c
catsrule123
Dec 03, 2012

This is the most boring classic I have ever read.

c
Carlitos
Jun 21, 2012

This is my third reading of Madame Bovary, and each time it has been a different experience. The importance and beauty of this book eluded me until I read this new translation by Lydia Davis, however. If you've tried to read MB before and failed, give Ms. Davis's translation a chance.

Larry245 Mar 20, 2012

Why is the library system and catalog becoming more difficult to use. When I tried to place a hold, I got the message, "there is a problem with your library card -- see a librarian." I am away, but would like to place a hold, so that the book is available when I return to NYC on April 1 as I need it for a book club to which I belong. I saw that my library card may expire soon -- no date of expiration was given. When did this start, and how can I get a new card if I need one before I return to NYC?
Larue (Larry) Lincoln
larja2@msn.com
1 646 530-4022

kayafraser Feb 11, 2012

Finally, I got around to reading this. It is a fascinating book--a portrait of a woman who simply succumbs to an utterly brutal fate. Is it a result of her own vanity and romantic vapidity? Is she a victim of a culture that had created scripts for female desire that could only end in emptiness? Is she just a person, morally neutral, who ends up in a mess? Flaubert refuses to make a judgment, and although it's horrifying to watch the inevitable, almost Greek-tragedy-like fall of Emma's fortunes, it's also completely mesmerizing. Details are rendered with almost neurotic precision. The writing (translated excellently by Lydia Davis) is eloquent but ruthlessly frank. This is, in the end, a cold book, portraying a cold world. Be ready for it if you read it.

NGarcias Sep 01, 2011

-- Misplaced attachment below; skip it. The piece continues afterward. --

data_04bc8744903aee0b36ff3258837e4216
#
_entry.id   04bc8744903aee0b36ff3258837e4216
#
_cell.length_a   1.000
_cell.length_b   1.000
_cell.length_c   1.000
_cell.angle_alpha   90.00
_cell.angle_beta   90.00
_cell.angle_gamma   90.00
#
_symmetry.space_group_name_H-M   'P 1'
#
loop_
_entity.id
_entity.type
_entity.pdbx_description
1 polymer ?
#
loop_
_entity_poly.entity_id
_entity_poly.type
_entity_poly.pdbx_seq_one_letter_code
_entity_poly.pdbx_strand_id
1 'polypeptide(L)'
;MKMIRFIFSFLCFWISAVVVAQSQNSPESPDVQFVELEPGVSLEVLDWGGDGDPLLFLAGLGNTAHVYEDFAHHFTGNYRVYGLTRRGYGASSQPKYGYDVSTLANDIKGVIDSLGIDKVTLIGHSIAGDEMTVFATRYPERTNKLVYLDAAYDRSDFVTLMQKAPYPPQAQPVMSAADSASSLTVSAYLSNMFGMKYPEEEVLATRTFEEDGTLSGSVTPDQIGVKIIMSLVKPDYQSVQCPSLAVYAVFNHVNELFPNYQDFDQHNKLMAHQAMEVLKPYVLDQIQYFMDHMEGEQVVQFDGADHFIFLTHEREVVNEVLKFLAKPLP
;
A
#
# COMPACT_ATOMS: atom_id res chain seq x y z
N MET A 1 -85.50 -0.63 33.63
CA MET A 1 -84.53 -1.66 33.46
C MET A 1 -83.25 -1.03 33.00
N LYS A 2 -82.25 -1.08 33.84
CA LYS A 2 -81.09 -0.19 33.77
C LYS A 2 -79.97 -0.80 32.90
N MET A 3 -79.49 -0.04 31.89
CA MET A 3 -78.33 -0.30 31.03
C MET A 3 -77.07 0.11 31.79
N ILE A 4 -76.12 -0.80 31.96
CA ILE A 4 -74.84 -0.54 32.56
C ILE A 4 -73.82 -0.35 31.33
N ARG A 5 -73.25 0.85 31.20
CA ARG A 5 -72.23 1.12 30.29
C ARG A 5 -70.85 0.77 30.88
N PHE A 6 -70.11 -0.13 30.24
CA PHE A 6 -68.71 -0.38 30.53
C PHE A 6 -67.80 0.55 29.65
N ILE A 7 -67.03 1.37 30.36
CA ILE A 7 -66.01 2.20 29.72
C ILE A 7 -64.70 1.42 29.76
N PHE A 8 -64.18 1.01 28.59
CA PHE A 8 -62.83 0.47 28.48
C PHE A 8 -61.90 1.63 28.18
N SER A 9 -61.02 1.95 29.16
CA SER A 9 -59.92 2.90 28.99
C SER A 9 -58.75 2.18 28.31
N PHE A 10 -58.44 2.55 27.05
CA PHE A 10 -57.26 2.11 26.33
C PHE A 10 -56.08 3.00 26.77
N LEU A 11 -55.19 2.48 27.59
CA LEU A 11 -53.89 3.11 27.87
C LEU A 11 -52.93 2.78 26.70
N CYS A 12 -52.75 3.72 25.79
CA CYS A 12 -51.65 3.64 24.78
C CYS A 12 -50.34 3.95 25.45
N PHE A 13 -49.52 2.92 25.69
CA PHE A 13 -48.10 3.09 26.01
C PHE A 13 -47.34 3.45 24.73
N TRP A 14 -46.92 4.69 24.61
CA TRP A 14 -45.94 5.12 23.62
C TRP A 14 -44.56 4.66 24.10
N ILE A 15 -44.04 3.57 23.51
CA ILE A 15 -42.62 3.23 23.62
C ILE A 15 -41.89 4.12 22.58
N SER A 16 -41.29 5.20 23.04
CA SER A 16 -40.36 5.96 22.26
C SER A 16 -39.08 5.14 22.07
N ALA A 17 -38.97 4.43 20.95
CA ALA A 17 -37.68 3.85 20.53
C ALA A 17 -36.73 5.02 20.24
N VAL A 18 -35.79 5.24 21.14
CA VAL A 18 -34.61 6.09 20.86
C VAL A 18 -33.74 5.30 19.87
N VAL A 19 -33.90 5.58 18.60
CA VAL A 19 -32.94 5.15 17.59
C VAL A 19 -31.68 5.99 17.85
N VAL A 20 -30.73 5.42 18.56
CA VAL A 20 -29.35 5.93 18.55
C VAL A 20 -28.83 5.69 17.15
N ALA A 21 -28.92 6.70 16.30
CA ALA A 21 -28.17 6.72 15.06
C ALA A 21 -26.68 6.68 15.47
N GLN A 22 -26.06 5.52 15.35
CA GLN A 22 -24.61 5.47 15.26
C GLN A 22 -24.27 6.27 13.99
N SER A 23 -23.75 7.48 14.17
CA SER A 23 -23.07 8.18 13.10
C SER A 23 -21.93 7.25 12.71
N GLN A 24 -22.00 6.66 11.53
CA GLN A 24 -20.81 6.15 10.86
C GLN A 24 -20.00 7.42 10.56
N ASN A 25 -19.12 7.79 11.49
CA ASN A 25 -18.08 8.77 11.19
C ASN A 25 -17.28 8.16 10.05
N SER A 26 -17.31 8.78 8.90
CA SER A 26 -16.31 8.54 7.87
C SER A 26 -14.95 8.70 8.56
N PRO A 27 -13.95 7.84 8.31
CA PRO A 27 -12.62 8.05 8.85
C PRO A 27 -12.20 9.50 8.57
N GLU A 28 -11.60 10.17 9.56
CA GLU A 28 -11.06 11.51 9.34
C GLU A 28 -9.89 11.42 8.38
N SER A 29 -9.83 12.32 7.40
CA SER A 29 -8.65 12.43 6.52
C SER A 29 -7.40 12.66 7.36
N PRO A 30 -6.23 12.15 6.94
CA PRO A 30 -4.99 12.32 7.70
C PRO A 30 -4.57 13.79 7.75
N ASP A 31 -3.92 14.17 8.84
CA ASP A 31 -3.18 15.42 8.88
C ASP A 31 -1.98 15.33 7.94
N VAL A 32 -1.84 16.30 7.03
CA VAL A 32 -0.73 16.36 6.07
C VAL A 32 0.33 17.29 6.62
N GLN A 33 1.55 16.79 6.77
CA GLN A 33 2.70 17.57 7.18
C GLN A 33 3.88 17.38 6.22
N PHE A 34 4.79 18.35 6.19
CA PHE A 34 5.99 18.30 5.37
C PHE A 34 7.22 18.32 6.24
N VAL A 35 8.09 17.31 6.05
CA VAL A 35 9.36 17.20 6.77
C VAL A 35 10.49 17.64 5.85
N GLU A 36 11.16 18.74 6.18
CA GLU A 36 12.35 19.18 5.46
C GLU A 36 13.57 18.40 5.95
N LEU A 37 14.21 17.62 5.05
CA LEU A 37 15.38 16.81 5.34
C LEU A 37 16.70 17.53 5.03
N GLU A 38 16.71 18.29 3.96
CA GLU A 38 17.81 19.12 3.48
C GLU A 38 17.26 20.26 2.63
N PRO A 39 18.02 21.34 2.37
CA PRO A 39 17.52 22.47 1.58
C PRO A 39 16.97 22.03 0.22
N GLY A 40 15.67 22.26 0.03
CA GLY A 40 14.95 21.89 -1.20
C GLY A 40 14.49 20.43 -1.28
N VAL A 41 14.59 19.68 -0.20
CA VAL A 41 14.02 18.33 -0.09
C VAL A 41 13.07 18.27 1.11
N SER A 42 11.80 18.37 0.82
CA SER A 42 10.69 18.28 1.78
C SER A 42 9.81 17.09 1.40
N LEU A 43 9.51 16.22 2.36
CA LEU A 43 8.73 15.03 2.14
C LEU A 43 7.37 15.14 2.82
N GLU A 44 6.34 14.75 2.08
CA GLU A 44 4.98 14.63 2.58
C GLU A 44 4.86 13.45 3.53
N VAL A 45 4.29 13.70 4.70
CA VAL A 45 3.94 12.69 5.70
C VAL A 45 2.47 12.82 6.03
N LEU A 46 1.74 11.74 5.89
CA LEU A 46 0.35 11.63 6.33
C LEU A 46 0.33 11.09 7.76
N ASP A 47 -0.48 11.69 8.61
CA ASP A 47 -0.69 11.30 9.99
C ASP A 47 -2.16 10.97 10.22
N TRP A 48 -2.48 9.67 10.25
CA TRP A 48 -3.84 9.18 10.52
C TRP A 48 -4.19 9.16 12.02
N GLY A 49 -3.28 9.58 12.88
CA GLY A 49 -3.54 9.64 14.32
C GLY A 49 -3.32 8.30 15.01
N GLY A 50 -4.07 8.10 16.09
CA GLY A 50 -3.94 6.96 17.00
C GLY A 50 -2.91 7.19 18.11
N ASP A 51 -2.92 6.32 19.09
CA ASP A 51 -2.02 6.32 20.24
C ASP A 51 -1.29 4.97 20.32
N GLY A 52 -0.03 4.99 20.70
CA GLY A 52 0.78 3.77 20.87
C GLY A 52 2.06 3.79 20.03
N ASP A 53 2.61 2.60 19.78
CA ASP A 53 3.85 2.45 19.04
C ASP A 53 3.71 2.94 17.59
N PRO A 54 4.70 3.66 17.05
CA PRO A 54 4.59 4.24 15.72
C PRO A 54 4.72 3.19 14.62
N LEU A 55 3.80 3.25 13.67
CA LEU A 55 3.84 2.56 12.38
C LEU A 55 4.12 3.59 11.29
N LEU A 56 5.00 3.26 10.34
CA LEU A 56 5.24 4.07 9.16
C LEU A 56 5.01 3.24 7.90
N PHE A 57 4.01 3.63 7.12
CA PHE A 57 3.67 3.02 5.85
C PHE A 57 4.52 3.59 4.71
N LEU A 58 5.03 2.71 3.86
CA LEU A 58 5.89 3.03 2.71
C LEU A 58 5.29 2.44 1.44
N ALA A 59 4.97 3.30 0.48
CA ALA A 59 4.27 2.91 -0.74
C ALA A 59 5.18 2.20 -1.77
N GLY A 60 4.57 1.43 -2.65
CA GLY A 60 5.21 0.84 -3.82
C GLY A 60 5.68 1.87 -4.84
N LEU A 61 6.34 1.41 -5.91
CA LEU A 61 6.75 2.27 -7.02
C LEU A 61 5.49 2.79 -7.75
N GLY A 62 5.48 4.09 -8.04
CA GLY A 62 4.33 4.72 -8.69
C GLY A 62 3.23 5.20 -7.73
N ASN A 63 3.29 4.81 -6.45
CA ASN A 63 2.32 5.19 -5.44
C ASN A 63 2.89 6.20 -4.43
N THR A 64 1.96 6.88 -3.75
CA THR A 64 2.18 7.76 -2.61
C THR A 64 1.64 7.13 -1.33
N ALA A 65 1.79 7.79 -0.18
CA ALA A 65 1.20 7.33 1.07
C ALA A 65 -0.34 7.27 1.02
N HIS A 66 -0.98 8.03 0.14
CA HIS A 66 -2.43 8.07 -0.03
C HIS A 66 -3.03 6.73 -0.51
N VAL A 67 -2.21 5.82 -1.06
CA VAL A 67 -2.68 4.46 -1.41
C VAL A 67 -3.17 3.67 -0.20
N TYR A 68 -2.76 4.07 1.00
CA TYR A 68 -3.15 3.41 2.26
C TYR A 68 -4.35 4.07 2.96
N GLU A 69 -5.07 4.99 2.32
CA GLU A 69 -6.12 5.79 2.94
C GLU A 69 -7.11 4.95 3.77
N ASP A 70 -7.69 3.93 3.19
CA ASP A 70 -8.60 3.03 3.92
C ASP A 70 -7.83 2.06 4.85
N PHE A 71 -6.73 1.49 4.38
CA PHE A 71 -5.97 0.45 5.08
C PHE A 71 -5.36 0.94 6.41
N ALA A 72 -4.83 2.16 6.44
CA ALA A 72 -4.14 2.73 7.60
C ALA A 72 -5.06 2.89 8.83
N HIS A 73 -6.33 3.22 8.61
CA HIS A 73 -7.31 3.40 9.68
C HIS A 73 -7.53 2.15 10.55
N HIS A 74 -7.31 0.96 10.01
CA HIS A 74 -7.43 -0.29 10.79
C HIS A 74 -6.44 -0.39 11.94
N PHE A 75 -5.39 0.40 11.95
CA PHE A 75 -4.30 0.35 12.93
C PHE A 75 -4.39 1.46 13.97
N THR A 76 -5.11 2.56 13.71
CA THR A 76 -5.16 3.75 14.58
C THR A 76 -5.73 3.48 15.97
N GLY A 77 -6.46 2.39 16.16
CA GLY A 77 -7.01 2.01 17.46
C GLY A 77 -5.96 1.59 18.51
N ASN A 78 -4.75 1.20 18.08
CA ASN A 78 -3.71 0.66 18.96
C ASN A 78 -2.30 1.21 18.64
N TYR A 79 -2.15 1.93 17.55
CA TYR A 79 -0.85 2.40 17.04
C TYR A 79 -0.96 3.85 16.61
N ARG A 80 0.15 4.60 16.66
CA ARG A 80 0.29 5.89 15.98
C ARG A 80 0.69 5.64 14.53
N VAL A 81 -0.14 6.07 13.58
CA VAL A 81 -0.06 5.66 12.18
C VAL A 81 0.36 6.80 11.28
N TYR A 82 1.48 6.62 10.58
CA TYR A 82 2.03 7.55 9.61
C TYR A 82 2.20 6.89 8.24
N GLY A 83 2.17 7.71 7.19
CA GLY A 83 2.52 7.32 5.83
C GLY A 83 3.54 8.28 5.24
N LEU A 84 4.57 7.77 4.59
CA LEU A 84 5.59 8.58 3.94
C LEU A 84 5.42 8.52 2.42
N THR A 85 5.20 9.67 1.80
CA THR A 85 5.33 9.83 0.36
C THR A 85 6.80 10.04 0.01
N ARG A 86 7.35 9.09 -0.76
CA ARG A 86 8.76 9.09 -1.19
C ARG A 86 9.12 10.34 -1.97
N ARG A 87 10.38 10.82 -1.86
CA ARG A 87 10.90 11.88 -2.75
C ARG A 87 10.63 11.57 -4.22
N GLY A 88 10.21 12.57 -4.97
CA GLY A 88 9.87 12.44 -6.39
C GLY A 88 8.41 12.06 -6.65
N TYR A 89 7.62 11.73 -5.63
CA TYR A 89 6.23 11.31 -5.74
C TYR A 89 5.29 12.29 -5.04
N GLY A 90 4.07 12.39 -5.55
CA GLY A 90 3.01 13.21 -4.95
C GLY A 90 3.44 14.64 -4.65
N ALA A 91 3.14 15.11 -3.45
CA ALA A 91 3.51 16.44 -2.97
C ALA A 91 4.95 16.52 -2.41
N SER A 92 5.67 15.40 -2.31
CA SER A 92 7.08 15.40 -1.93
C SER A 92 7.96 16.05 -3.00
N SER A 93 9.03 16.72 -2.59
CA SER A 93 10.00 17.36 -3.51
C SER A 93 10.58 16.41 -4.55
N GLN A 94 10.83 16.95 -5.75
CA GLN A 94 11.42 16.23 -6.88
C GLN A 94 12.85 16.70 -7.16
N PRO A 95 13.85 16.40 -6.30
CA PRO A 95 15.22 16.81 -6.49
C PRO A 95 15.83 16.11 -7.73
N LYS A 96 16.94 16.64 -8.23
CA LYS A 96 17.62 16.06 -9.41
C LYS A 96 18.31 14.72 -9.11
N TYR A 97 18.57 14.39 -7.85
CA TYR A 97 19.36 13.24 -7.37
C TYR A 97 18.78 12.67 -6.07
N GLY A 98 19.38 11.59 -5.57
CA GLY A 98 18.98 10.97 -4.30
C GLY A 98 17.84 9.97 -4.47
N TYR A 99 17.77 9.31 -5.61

I absolutely LOVE this book. I haven't read it in years, but it is one of the very few books that I would re-read over and over again. CLASSIC!!!

snowbird922 Aug 18, 2011

Emma Bovary was completely self absorbed in what the fantasy of love should be while letting her family life deteriorate slowly for her own pleasures. Charles was a very weak man he let everyone control him especially his wife. What I didn’t like is the writer spent lots of time on the characters and places which is all well but I think a little more description of the relationship between Emma and Charles would have been much better. By the end of the book I was tired of hearing any thing that character Homais had to say he was a pompous and arrogant know it all. I have heard a lot about the translation making this a hard read that wasn’t the case for me it was the lengthy moments he spent on situations that did not have any impact on the main characters Emma & Charles. The book ended disastrously for the daughter which made me feel even more contempt for Emma’s character as well as Charles at least he could have tried to live for his daughter she was the real victim in this story.

k
kima
Apr 28, 2011

very insightful book, often considered a feminist book. Definitely a classic and worth reading. A little bit difficult to get through sometimes, because of some gory descriptions and some monotony. But overall, a book with some interesting themes